The independent prognostic factors of post-chemotherapy and postoperative PTL patients obtained by Cox regression analysis were included in the construction of nomograms for predicting OS and CSS at 3, 5, and 10 years. We used Harrell’s concordance index (C-index) to assess the nomogram performance, which can calculate the discrepancy between the predicted survival and actual survival. The calibration curves were established to visually evaluate the nomogram performance, which determines whether predicted and actual survival rates were consistent.

All statistical analysis was performed via SPSS 26.0 and R 3.6.3. The R packages involved rmda, survival, rms, ggplot2, survminer, and DynNom. A statistical variation of P < 0.05 was considered to be notable.

Results

Incidence of PTL

The survey categorized PTL patients from 1975 to 2017. PTL patients were analyzed to obtain a joinpoint in 1994. Incidence steadily growing from 1975 to 1994, which APC was 4.0% (95% CI 2.0–6.1, P < 0.01) and continuously decreased from 1994 to 2017, with an APC of − 2.4% (95% CI -3.5– -1.3, P < 0.01) (Fig. 1a). This tendency was more notable in the women (Fig. 1b). The PTL’s yearly age-adjusted occurrence in females was 0.012/100, 000 persons in 1975 and 0.025/100,000 persons in 1994, which APC was 4.0% (95% CI 2.1–5.9, P < 0.01). The incidence decreased to 0.012/100,000 persons in 2017, which APC was − 3.2% (95% CI -4.3– -2.1, P < 0.01). No joinpoint was obtained for male PTL patients, and the yearly age-adjusted occurrence increased from 0.006/100,000 characters in 1975 to 0.012/100000 characters in 2017, with an APC of 1.5% (95% CI 0.4–2.6, P < 0.01).

Fig. 1
figure1

(a) Annual age-adjusted incidence of PTL increased in 1975–1994, then decreased in 1994–2017. (b) This trend is more pronounced in female population

Demographics and Clinicopathological characteristics of PTL patients

With an extensive scope of 5–98 years old, the average age at diagnosis was 64.79 ± 15.10. The full cohort consisted of 1111 (68.8%) females and 505 (31.2%) males. The majority of patients were White (89.4%) and married (58.9%). According to lymphoma Ann Arbor Stage, most patients were categorized as Stage I (52.7%). The characteristics of these PTL sufferers are summed up (Table 1).

Table 1 Patient characteristics of PTL

Because there were too many pathological subtypes of primary thyroid lymphoma, we compiled them separately. All demographic and survival characteristics of PTL sufferers stratified by histological subtype and univariate Cox regression analysis are summarized in Table 2. Based on clinical aggressiveness and cell origin, there were 968 (59.9%) sufferers with aggressive B cell NHL (non-Hodgkin lymphoma), 477 (29.5%) indolent B cell NHL, 102 (6.3%) NHL–NOS (not otherwise specified), and 6 (0.4%) T cell NHLs. The most common histological subtype was diffuse large B cell lymphoma (DLBCL) (57.4%), followed by mucosal-associated lymphoid tissue (MALT) (18.9%), follicular lymphoma (FL) (9.4%), NHL-NOS (6.3%), Burkitt’s lymphoma (BL) (2.5%), Hodgkin’s lymphoma (HL) (2.3%), and finally chronic lymphocytic leukemia/small lymphocytic lymphoma (CLL/SLL) (0.8%).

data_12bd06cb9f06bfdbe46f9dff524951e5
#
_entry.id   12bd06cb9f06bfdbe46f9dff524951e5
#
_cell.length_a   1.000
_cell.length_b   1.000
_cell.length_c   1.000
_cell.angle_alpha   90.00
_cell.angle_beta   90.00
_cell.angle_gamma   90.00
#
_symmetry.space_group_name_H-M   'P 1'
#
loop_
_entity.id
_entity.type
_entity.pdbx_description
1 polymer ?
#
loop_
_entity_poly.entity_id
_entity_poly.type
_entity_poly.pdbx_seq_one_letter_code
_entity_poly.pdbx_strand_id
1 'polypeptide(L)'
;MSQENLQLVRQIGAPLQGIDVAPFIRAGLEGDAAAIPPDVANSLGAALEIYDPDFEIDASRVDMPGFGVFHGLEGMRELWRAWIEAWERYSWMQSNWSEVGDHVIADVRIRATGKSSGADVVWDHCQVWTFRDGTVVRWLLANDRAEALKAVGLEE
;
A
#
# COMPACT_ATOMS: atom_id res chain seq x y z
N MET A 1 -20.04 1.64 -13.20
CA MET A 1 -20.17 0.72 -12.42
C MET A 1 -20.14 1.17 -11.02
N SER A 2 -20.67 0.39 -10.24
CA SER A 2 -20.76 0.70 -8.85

Table 2 Patient characteristics stratified based on histological subtypes

Treatments of PTL patients

Beyond half of the patients received chemotherapy (66.5%) and surgery (58.4%). Approximately 46.5% of patients received radiotherapy (Table 1).

In a cohort of patients with PTL after chemotherapy, the median age was 65 years old. In the SEER database, there is no detailed record of chemotherapy methods for PTL patients. In a cohort of patients with postoperative PTL, 344 (36.4%) patients had lobectomy and/or isthmectomy (included lobectomy only, isthmectomy only, and lobectomy with isthmectomy), 136 (14.4%) patients had less than a lobe removed (included removal of less than a lobe, NOS, local surgical excision, and removal of partial lobe only), 120 (12.7%) patients more than a lobe removed (included removal of a lobe and partial removal of the contralateral lobe, subtotal, or near total thyroidectomy), 322 (34.1%) patients underwent total thyroidectomy, and 22 (2.3%) patients had other surgery, NOS. Table 3 summarizes the demographic and survival characteristics of postoperative patients with PTL based on surgical approach.

Table 3 Postoperative patient characteristics according to the operation methods

Survival analysis of PTL patients

Kaplan-Meier survival assessment was performed based on patients’ age, sex, marital status, race, years of diagnosis, histology subtype, lymphoma Ann Arbor stage, and treatment strategies. The results showed that age was considerably connected with OS and CSS (Fig. 2a and d). Married sufferers tended to possess more considerable OS and CSS than unmarried (Fig. 2b and e). Compared to the patients diagnosed in 1998–2003, the OS improved for sufferers diagnosed in 2004–2009 and for sufferers diagnosed in 2010–2015 (both P < 0.05) (Fig. 2c). However, this trend was not observed for CSS, and instead showed the opposite trend (Fig. 2f). In addition, Kaplan-Meier survival analysis presented that there was no notable difference in survival time among genders and races.

Fig. 2
figure2

OS analysis of PTL classified by (a) age, (b) marital status, (c) years of diagnosis; CSS analysis of PTL stratified by (d) age, (e) marital status, (f) years of diagnosis

The mean OS and CSS of PTL patients were 139.04 and 150.58 months, and the median OS and CSS were 156.00 and 180.00 months, respectively. In the cohort of major pathological subtypes, HL had the best mean OS and CSS (both 191.61 months), followed by FL (OS: 176.98 months, CSS: 170.76 months). In addition, MALT had the best median OS (195.00 months). DLBCL, which accounted for the largest proportion, showed a mean OS and CSS of 127.55 months and 143.25 months, respectively. Median OS and CSS were 133.00 months and 169.00 months, respectively. Cox regression model applied to univariate analysis showed that MALT, FL, HL, and BL had better OS and CSS compared to DLBCL (P < 0.05) (Table 2). In addition, the OS and CSS’s Kaplan-Meier survival curves for PTL’s chief subtypes are presented (Fig. 3).

Fig. 3
figure3